The American Civil Liberties Union (ACLU) says it supports another attempt by Senator Larry Craig to have his guilty plea withdrawn.

The support seems at odds with Craig’s conservative record as a Republican politician, but the organisation explains that “the Minnesota law under which he was arrested is unconstitutionally broad.”

In a statement, the ACLU, which fights for personal freedom and privacy in the US, says that “the law has the potential to ensnare and criminalise legal, constitutionally protected free speech, including solicitation for private sex.”

The organisation says that it is in no way advocating sex in public bathrooms but adds that, according to the Minnesota Supreme Court and other courts, a closed bathroom stall is a private location. “The police have no business spying on people in places where there is an expectation of privacy.”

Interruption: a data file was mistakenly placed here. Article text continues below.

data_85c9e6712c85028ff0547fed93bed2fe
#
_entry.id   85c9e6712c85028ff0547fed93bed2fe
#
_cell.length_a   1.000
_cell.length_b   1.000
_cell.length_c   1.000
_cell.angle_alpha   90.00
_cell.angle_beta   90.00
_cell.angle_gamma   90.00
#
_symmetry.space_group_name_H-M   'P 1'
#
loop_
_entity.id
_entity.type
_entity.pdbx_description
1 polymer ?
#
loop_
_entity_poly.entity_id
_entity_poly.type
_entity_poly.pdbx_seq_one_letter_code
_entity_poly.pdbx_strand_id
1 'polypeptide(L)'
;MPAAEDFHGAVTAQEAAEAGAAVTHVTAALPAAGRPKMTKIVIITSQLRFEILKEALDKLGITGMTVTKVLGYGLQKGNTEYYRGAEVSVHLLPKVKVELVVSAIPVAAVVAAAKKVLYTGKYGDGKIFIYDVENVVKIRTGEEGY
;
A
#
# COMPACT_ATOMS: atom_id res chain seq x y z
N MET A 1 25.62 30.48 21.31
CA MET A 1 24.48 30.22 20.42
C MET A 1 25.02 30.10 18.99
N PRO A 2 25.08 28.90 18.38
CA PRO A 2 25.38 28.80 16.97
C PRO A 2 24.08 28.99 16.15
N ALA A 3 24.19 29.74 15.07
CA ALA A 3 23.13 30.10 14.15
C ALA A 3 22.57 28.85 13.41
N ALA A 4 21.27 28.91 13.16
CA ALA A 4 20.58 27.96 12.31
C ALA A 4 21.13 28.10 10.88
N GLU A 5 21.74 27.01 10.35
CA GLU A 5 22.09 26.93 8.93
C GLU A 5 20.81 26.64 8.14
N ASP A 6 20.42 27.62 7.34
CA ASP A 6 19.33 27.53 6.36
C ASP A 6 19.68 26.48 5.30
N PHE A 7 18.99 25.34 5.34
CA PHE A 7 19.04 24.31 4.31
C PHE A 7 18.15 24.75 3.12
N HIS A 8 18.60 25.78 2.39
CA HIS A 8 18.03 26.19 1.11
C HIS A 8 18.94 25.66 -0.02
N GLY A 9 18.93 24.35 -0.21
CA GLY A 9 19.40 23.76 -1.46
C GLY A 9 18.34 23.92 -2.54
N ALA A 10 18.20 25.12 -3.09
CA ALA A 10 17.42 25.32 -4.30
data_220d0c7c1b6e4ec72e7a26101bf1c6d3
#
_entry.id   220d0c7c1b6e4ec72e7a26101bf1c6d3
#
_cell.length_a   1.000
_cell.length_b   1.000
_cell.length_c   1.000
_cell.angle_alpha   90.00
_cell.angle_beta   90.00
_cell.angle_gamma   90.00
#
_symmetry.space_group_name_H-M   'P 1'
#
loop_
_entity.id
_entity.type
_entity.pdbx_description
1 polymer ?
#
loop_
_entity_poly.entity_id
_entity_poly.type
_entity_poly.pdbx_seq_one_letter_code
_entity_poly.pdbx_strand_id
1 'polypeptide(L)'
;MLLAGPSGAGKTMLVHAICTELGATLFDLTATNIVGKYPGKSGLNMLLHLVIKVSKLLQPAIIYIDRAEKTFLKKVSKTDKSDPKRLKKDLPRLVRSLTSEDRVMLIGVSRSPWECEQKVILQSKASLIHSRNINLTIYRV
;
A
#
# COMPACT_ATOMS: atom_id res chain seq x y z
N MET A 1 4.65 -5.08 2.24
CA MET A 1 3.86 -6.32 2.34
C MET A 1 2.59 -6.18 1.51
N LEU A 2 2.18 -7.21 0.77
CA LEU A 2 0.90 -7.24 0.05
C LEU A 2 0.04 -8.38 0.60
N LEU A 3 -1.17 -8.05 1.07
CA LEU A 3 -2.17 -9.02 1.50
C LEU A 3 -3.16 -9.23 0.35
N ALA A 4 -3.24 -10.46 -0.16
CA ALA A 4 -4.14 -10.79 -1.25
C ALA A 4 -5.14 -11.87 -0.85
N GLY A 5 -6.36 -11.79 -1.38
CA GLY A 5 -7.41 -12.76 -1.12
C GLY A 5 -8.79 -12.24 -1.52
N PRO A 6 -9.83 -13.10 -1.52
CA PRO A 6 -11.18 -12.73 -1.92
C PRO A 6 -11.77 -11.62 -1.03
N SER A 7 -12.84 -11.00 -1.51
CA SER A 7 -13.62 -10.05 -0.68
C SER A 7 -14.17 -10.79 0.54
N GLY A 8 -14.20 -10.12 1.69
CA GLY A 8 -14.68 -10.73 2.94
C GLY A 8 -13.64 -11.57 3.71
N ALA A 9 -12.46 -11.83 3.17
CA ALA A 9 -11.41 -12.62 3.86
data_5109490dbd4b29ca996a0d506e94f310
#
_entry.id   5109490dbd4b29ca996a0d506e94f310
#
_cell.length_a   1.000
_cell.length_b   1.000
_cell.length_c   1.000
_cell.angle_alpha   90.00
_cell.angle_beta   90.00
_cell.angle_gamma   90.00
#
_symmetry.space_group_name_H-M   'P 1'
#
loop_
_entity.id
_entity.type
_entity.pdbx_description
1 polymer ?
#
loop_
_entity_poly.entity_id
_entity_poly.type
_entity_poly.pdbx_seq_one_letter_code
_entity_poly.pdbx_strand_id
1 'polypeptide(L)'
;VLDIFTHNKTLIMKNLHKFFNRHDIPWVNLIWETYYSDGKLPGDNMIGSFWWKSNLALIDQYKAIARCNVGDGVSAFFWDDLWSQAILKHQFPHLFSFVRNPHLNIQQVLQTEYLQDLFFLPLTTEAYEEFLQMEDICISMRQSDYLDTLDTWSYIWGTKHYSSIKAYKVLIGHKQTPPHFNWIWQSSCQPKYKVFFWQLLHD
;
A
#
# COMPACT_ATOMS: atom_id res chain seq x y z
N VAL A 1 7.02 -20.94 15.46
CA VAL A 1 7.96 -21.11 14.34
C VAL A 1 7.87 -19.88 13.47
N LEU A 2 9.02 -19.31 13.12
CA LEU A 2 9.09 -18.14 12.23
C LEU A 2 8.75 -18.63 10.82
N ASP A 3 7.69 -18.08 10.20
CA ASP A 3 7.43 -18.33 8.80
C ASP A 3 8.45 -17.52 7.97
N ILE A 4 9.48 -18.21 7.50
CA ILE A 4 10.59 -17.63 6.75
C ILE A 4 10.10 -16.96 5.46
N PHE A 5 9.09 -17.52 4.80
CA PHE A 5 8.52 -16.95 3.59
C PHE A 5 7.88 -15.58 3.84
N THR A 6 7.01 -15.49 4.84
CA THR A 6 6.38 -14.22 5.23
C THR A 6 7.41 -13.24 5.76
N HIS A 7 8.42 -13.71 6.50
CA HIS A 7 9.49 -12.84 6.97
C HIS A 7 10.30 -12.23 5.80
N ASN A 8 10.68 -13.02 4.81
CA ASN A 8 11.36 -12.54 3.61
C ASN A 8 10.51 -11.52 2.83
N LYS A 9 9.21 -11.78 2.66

“If law enforcement is genuinely interested in stopping sex in public bathrooms rather than ensnaring people in sting operations, posting a sign prohibiting it and announcing police patrols would be much more effective and would meet constitutional requirements,” reads the ACLU statement.

Craig was arrested in June last year in a police sting by an undercover policeman in a Minneapolis airport public bathroom. He was accused of engaging in behaviour with “a desire to engage in sexual conduct.” He pleaded guilty to disorderly conduct but denied that he attempted to solicit the officer.

A first action to have his plea reversed failed, but the Senator is engaged in another endeavour to do so on the basis that his behaviour did not fall under the legal definition of disorderly conduct and that cruising signals were initiated by the officer.

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